Embedding anti-racism in Scotland's schools a welcome step towards ridding society of this blight – Scotsman comment

Young children often display a seemingly innate sense of fairness, compassion for others and a lack of any kind of prejudice.

Education Secretary Shirley-Anne Somerville said 'embedding anti-racism into the ethos and practice of our education system is imperative' (Picture: John Devlin)

It is to our shame that some will grow up to acquire irrational hatreds like racism through a process of informal ‘education’ by adults. So new plans to “embed” the teaching of anti-racist ideals into formal education in schools could make a real difference.

Learning about the full horror of the slave trade and vile beliefs that some human beings invented in an attempt to justify the most cruel abuse, torture and mass murder of others will surely fire our youth with righteous anger about those who continue to perpetuate these despicable views today.

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In Scotland, we sometimes like to delude ourselves that racism is not such a problem as it is in other parts of the world. But, given there were 2,251 reports of racist incidents in schools alone between the 2017/18 and 2019/20 academic years, it is clear such abuse takes place on more than a daily basis.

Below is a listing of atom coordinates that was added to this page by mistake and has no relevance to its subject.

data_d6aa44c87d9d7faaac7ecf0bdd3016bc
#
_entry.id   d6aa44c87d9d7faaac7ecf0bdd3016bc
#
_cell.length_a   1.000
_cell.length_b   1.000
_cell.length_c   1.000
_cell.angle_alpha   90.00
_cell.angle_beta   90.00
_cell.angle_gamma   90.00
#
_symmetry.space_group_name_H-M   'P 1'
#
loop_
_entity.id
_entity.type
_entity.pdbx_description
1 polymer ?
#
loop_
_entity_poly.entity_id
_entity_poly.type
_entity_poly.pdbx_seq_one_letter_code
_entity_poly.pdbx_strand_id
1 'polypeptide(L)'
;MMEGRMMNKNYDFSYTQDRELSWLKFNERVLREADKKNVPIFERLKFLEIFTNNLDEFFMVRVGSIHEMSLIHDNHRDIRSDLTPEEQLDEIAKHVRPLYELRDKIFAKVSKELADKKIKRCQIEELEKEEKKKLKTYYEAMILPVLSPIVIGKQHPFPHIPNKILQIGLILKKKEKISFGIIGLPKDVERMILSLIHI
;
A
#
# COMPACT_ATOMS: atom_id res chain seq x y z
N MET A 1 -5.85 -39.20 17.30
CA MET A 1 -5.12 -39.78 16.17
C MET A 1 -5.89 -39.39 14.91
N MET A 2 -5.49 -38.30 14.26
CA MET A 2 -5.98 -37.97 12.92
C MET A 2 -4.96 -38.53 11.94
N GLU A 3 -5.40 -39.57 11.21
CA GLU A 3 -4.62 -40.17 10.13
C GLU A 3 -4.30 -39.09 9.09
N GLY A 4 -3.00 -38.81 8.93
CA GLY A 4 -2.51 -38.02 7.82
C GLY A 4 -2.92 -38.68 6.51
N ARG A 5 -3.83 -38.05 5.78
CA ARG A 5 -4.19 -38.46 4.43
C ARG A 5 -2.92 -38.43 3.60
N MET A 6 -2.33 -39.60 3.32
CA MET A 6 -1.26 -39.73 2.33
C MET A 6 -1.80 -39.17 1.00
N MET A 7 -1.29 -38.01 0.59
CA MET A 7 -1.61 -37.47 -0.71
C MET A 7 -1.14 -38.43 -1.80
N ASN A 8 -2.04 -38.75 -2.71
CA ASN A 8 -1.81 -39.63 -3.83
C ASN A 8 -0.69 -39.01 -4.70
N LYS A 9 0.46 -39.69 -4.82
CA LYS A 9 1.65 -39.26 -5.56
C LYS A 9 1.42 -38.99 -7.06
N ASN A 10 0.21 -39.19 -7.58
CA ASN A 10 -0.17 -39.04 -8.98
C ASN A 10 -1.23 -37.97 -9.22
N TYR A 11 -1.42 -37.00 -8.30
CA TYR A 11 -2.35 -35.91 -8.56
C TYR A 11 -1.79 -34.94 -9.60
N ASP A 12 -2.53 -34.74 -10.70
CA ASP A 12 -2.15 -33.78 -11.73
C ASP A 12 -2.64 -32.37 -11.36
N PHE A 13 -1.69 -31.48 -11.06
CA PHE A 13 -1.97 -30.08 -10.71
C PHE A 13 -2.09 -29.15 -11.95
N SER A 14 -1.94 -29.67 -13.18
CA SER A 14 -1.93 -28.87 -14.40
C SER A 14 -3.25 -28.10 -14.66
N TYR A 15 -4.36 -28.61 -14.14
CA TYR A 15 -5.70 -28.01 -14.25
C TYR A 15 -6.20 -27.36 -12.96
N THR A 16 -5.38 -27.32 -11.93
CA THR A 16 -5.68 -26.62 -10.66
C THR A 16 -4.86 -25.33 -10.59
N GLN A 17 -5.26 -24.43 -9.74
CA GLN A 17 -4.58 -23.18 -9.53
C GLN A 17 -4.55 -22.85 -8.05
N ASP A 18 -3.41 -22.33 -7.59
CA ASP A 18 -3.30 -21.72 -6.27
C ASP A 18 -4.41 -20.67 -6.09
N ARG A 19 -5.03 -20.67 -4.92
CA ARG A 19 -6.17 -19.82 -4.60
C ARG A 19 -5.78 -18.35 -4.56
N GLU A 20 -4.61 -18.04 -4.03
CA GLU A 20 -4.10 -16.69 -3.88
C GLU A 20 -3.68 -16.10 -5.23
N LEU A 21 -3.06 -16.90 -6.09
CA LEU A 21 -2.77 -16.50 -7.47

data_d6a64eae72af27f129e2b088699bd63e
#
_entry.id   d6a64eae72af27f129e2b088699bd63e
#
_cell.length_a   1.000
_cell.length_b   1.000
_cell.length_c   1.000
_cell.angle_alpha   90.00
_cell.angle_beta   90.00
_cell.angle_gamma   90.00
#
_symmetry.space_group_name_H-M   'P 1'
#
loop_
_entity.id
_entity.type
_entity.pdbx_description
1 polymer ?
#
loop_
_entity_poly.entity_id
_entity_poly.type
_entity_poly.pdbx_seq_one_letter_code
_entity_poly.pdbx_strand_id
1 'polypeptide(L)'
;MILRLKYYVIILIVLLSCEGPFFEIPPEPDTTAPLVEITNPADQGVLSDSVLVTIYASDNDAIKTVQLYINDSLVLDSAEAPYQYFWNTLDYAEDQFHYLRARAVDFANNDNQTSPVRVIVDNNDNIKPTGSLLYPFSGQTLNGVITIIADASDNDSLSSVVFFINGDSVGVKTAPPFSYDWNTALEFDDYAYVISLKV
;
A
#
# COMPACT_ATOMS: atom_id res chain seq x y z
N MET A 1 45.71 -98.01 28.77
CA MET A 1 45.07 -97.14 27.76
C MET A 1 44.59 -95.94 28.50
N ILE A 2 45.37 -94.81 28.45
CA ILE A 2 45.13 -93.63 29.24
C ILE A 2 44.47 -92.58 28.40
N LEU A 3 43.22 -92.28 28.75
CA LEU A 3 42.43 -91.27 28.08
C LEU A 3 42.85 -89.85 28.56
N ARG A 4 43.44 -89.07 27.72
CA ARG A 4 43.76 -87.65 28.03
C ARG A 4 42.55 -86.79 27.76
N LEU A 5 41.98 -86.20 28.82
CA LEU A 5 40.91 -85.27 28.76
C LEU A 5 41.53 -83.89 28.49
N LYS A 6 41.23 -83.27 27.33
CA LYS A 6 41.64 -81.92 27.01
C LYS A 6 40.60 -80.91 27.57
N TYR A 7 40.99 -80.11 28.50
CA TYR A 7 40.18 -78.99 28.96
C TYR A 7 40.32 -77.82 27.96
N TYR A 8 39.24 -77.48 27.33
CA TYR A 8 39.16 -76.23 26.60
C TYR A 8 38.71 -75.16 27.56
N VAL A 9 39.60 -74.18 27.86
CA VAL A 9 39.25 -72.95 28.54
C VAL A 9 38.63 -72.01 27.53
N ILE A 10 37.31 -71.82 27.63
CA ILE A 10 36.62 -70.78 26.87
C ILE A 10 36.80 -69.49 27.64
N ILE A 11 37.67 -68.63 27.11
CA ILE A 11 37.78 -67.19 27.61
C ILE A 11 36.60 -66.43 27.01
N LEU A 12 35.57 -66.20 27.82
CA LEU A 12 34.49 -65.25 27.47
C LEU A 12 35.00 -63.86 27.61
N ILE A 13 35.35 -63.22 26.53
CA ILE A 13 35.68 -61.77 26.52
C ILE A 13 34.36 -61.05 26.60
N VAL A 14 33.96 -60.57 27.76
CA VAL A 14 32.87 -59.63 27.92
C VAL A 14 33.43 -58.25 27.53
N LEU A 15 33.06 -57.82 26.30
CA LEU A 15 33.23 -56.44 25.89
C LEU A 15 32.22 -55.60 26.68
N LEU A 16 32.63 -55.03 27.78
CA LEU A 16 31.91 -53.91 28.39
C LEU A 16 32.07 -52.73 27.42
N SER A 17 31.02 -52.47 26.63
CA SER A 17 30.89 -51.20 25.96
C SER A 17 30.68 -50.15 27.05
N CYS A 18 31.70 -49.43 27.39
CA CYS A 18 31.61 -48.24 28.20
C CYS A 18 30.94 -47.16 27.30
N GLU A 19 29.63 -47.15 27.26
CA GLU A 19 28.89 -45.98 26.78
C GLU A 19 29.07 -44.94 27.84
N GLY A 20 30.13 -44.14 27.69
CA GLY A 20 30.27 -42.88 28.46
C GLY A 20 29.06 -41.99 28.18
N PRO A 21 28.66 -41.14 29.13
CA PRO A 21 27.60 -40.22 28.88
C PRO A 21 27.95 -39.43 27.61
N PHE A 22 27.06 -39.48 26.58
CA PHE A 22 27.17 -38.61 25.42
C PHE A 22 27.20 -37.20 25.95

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Anti-racism teaching to be ‘embedded’ into school life in Scotland

As a teacher toolkit and new guidance on racism were published, Education Secretary Shirley-Anne Somerville said that such prejudice had “no place in Scotland which is why embedding anti-racism into the ethos and practice of our education system is imperative”.

It would, therefore, appear that the Scottish government is taking the issue seriously and this should set an example for civic society as a whole.

Rangers and Celtic football clubs are not perhaps the first places to which many people would turn when looking for moral guidance.

However, Rangers’ swift decision to issue indefinite bans to fans chanting a racist song about Celtic's Japanese forward Kyogo Furuhashi sent a strong message. And in March, the then Celtic player Scott Brown publicly offered his support to Rangers rival Glen Kamara as they warmed up on the pitch, after the latter was racially abused during a Europa League game.

This is leadership that our society desperately needs if we are to rid ourselves of prejudice in all its guises.

We are born with an inspirational sense of equality. By teaching the next generation to see through the hate-filled lies of racists and challenging these twisted fools wherever they dare show themselves, we can build a society full of the wisdom and kindness of bairns.

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